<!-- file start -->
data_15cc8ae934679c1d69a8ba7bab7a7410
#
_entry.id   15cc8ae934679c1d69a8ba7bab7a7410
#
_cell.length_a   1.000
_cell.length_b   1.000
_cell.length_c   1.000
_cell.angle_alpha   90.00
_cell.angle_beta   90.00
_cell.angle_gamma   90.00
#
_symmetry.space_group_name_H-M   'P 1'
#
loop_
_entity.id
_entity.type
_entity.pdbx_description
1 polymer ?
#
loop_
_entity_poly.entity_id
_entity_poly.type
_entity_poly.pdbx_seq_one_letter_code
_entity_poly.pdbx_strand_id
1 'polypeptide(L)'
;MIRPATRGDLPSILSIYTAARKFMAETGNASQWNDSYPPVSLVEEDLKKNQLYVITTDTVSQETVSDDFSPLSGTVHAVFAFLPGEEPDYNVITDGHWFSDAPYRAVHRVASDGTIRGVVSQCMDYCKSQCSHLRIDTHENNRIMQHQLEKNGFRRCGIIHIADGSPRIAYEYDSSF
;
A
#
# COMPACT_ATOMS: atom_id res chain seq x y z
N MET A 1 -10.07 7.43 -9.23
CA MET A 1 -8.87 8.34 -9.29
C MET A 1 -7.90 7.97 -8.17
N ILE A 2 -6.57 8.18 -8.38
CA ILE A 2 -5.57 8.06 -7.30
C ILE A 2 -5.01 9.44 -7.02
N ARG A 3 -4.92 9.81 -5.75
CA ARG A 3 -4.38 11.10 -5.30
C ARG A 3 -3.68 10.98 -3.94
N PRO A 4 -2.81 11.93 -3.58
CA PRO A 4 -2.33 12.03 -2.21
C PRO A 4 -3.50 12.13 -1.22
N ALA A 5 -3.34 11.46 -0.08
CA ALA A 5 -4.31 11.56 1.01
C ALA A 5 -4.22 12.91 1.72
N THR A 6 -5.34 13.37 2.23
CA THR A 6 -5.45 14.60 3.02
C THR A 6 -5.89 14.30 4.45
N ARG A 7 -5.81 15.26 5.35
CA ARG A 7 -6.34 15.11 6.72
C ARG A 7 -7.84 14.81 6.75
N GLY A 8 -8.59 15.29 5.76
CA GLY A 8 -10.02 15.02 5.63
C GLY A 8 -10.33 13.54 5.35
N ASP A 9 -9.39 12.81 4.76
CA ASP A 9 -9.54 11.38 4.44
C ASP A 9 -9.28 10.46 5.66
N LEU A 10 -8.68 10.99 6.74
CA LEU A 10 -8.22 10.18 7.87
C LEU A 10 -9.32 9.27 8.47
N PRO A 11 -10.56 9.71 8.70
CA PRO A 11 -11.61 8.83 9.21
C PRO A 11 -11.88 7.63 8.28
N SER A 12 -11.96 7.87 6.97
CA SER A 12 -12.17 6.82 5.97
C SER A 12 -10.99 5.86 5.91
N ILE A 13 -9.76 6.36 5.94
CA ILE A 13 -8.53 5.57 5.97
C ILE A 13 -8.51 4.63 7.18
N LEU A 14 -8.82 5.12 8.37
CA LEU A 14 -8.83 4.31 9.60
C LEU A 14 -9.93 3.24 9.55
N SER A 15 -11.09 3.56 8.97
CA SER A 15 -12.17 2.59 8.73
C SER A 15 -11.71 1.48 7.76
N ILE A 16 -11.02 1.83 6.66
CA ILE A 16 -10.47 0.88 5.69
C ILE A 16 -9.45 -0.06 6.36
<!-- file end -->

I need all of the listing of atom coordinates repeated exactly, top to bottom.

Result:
data_15cc8ae934679c1d69a8ba7bab7a7410
#
_entry.id   15cc8ae934679c1d69a8ba7bab7a7410
#
_cell.length_a   1.000
_cell.length_b   1.000
_cell.length_c   1.000
_cell.angle_alpha   90.00
_cell.angle_beta   90.00
_cell.angle_gamma   90.00
#
_symmetry.space_group_name_H-M   'P 1'
#
loop_
_entity.id
_entity.type
_entity.pdbx_description
1 polymer ?
#
loop_
_entity_poly.entity_id
_entity_poly.type
_entity_poly.pdbx_seq_one_letter_code
_entity_poly.pdbx_strand_id
1 'polypeptide(L)'
;MIRPATRGDLPSILSIYTAARKFMAETGNASQWNDSYPPVSLVEEDLKKNQLYVITTDTVSQETVSDDFSPLSGTVHAVFAFLPGEEPDYNVITDGHWFSDAPYRAVHRVASDGTIRGVVSQCMDYCKSQCSHLRIDTHENNRIMQHQLEKNGFRRCGIIHIADGSPRIAYEYDSSF
;
A
#
# COMPACT_ATOMS: atom_id res chain seq x y z
N MET A 1 -10.07 7.43 -9.23
CA MET A 1 -8.87 8.34 -9.29
C MET A 1 -7.90 7.97 -8.17
N ILE A 2 -6.57 8.18 -8.38
CA ILE A 2 -5.57 8.06 -7.30
C ILE A 2 -5.01 9.44 -7.02
N ARG A 3 -4.92 9.81 -5.75
CA ARG A 3 -4.38 11.10 -5.30
C ARG A 3 -3.68 10.98 -3.94
N PRO A 4 -2.81 11.93 -3.58
CA PRO A 4 -2.33 12.03 -2.21
C PRO A 4 -3.50 12.13 -1.22
N ALA A 5 -3.34 11.46 -0.08
CA ALA A 5 -4.31 11.56 1.01
C ALA A 5 -4.22 12.91 1.72
N THR A 6 -5.34 13.37 2.23
CA THR A 6 -5.45 14.60 3.02
C THR A 6 -5.89 14.30 4.45
N ARG A 7 -5.81 15.26 5.35
CA ARG A 7 -6.34 15.11 6.72
C ARG A 7 -7.84 14.81 6.75
N GLY A 8 -8.59 15.29 5.76
CA GLY A 8 -10.02 15.02 5.63
C GLY A 8 -10.33 13.54 5.35
N ASP A 9 -9.39 12.81 4.76
CA ASP A 9 -9.54 11.38 4.44
C ASP A 9 -9.28 10.46 5.66
N LEU A 10 -8.68 10.99 6.74
CA LEU A 10 -8.22 10.18 7.87
C LEU A 10 -9.32 9.27 8.47
N PRO A 11 -10.56 9.71 8.70
CA PRO A 11 -11.61 8.83 9.21
C PRO A 11 -11.88 7.63 8.28
N SER A 12 -11.96 7.87 6.97
CA SER A 12 -12.17 6.82 5.97
C SER A 12 -10.99 5.86 5.91
N ILE A 13 -9.76 6.36 5.94
CA ILE A 13 -8.53 5.57 5.97
C ILE A 13 -8.51 4.63 7.18
N LEU A 14 -8.82 5.12 8.37
CA LEU A 14 -8.83 4.31 9.60
C LEU A 14 -9.93 3.24 9.55
N SER A 15 -11.09 3.56 8.97
CA SER A 15 -12.17 2.59 8.73
C SER A 15 -11.71 1.48 7.76
N ILE A 16 -11.02 1.83 6.66
CA ILE A 16 -10.47 0.88 5.69
C ILE A 16 -9.45 -0.06 6.36